Price and service: The two worst things to compete on

As a seller of things, I’ve tried to compete on price or service in the past. (“We’ve got the lowest prices” or “We’ve got the best customer service”). As a buyer, I’ve had other companies try to sell me on price or service.

It doesn’t work.

STOP TRYING TO COMPETE ON PRICE AND SERVICE

Competing on price is a dangerous game because your margins are so low that you aren’t very profitable, you can’t invest in in marketing and growth, and you attract the least loyal customers who only care about price and will leave you in a heartbeat as soon as someone else offers a lower price.

Competing on service (I mean: customer care, not the services you might sell) is just as bad but for different reasons: It’s so easy to SAY that you offer better service than your competition. However, everyone is saying it so it lacks meaning, especially since most companies that claim to offer “better” service are actually offering the exact same quality of service that everyone else is offering (even if they think they’re offering something better). And to make matters worse, customer expect flawless service from all vendors all the time as the default requirement of doing business with them. You can say you offer better service but you only truly do when you have metrics that prove it and when you make your service so ridiculously awesome that people are left weeping at how wonderful you are.

In both cases, you might be able to compete on price and service for the short term but someone will come along and out-do you.

SO WHAT SHOULD YOU DO INSTEAD?

There needs to be something else. It needs to be a competitive factor that only you can do. It needs to have a moat around it.

I like the “cluster approach” to competing: That is where you compete on a cluster of things rather than on price and/or service. You should cluster some of the following things together:

  • A target market that is more narrowly defined than your competition. For example: If you can’t sell to all the business owners in your city, why not sell to those who have started a business 5 to 10 years ago, make $100K to $320K, and are looking to expand. See how that’s different? You’re narrowing the market and that allows you to compete on expertise. (Hey, if you want to read more about this, why not check out my blog post 55 questions to answer when defining your sales funnel’s target market).
  • A great offer. Yes, your competition will probably tell you that their offer is just as great. However, the value of your offer is far more measurable (and there are far greater opportunities to innovate) than when you try to compete on service. That measurability can give you an edge if, indeed, your product is better. And the more unique your offer seems, the better.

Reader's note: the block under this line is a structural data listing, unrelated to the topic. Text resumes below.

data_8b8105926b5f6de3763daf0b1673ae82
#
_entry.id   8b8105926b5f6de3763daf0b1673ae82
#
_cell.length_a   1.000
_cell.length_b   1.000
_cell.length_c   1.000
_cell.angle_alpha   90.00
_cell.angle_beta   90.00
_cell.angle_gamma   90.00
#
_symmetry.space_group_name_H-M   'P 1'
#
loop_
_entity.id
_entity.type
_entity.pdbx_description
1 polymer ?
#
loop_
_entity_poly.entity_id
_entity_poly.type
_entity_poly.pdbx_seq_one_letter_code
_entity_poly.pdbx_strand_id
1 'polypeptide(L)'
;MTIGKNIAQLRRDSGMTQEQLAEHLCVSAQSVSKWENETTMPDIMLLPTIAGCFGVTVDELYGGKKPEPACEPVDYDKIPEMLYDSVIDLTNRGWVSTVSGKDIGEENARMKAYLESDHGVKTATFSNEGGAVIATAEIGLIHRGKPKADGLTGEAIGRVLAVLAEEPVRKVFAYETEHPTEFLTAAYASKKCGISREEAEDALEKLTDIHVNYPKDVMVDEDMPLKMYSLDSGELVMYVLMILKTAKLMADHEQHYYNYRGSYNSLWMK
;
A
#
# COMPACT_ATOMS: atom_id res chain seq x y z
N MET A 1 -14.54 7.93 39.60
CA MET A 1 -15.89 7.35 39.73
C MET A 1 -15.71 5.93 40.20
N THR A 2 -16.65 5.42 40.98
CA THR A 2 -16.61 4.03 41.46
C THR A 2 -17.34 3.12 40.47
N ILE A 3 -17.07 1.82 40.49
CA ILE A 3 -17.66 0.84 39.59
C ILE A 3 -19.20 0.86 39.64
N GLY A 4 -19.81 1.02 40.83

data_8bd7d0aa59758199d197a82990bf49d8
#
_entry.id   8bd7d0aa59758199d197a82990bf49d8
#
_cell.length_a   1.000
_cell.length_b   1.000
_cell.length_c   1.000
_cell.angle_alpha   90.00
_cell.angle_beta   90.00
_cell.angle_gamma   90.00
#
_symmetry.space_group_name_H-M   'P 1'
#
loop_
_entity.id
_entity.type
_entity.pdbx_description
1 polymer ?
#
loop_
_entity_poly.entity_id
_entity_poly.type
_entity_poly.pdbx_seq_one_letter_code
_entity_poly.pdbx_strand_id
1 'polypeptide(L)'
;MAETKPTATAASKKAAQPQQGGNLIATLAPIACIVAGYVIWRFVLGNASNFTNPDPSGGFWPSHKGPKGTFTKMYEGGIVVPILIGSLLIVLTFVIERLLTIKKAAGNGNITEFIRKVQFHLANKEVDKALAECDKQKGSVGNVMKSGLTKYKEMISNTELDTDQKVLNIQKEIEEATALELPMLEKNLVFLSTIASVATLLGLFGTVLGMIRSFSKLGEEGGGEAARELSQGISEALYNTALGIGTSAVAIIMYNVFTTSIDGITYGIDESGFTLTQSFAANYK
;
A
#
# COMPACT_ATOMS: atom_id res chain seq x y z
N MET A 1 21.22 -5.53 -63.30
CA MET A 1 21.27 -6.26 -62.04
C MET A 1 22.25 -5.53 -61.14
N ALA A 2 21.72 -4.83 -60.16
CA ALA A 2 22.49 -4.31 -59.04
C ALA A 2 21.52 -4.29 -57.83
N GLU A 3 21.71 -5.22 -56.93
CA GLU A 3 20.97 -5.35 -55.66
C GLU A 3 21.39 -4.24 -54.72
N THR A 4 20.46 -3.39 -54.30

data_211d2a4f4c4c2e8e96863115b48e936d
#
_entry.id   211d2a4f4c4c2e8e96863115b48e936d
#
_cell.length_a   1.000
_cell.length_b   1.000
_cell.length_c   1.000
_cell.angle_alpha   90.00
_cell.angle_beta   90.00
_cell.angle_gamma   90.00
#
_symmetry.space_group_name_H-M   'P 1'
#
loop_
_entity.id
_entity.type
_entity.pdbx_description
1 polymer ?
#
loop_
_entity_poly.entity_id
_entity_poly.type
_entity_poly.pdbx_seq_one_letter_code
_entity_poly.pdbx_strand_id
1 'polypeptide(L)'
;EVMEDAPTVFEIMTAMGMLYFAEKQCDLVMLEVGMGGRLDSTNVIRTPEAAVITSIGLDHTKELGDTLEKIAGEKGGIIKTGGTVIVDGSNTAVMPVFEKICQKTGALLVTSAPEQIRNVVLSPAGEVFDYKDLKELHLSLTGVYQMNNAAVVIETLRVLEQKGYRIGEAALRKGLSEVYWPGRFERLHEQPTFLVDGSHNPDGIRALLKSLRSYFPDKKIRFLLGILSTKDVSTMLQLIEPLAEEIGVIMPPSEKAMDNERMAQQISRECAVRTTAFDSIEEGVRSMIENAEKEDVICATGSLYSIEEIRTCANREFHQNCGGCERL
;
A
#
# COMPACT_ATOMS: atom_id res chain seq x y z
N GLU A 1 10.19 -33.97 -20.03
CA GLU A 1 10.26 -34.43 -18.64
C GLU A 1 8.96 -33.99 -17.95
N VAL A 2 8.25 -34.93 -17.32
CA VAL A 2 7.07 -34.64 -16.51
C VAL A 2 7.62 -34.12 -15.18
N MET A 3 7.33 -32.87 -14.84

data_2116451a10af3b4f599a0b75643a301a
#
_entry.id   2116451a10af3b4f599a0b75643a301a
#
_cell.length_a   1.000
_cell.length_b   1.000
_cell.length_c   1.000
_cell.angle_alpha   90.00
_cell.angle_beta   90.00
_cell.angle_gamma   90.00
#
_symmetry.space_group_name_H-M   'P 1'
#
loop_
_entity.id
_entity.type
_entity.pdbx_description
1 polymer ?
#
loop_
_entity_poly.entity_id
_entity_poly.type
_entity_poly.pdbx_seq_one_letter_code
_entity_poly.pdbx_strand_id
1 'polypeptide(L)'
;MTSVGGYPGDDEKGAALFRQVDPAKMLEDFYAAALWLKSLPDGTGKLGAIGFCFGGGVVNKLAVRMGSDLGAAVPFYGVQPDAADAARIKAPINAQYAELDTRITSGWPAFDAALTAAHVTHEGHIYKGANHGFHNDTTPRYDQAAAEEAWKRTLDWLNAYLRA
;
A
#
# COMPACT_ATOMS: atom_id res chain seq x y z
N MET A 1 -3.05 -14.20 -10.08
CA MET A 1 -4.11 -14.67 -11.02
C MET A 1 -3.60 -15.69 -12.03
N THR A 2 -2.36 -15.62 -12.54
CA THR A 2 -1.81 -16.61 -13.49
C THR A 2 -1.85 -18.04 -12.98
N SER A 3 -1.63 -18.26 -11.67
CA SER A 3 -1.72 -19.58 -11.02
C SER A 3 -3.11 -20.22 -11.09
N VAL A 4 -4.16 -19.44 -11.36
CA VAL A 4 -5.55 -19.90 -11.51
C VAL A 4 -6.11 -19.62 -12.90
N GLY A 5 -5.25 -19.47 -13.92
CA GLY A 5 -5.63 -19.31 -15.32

• Compete on the relationship (but there’s a catch). This is probably the closest thing to customer service, although there is a difference in my mind. Customer service has more to do with how you handle a customer before, during, and after the sale. A relationship is far more intimate. Your customer truly feels that you have their best interests in mind and they’ll invite you to their kid’s baseball games. (For more about this, check out my blog post Customer service and customer relationships are similar but different. Customer relationships are better). Okay, I said there was a catch and this is it: You SHOULD NOT promote yourself as offering better customer service or customer relationships. This is one of those “show don’t tell” situations. Since every business SAYS they offer great service, you can compete and succeed by being the one company that truly connects in a meaningful way to your customers.
  • A shocking guarantee. Lots of companies offer guarantees. But most of them are lame. 100%, no questions asked. Whatever. Give your guarantee some teeth. Make it a no-brainer for someone to do business with you.
  • Measurable marketing. This one might surprise most readers because we tend to think of competitiveness as being a “customer facing” aspect to our business. But you can become far more competitive by turning on the metrics and making every marketing effort more effective. It feels arduous to do, and some marketing efforts aren’t as easily measured but there’s an added bonus: You’ll sell more and save money.

Are there other things you can compete on? Of course there are. I’m only getting warmed up here. But if you start with these five, you’ll see

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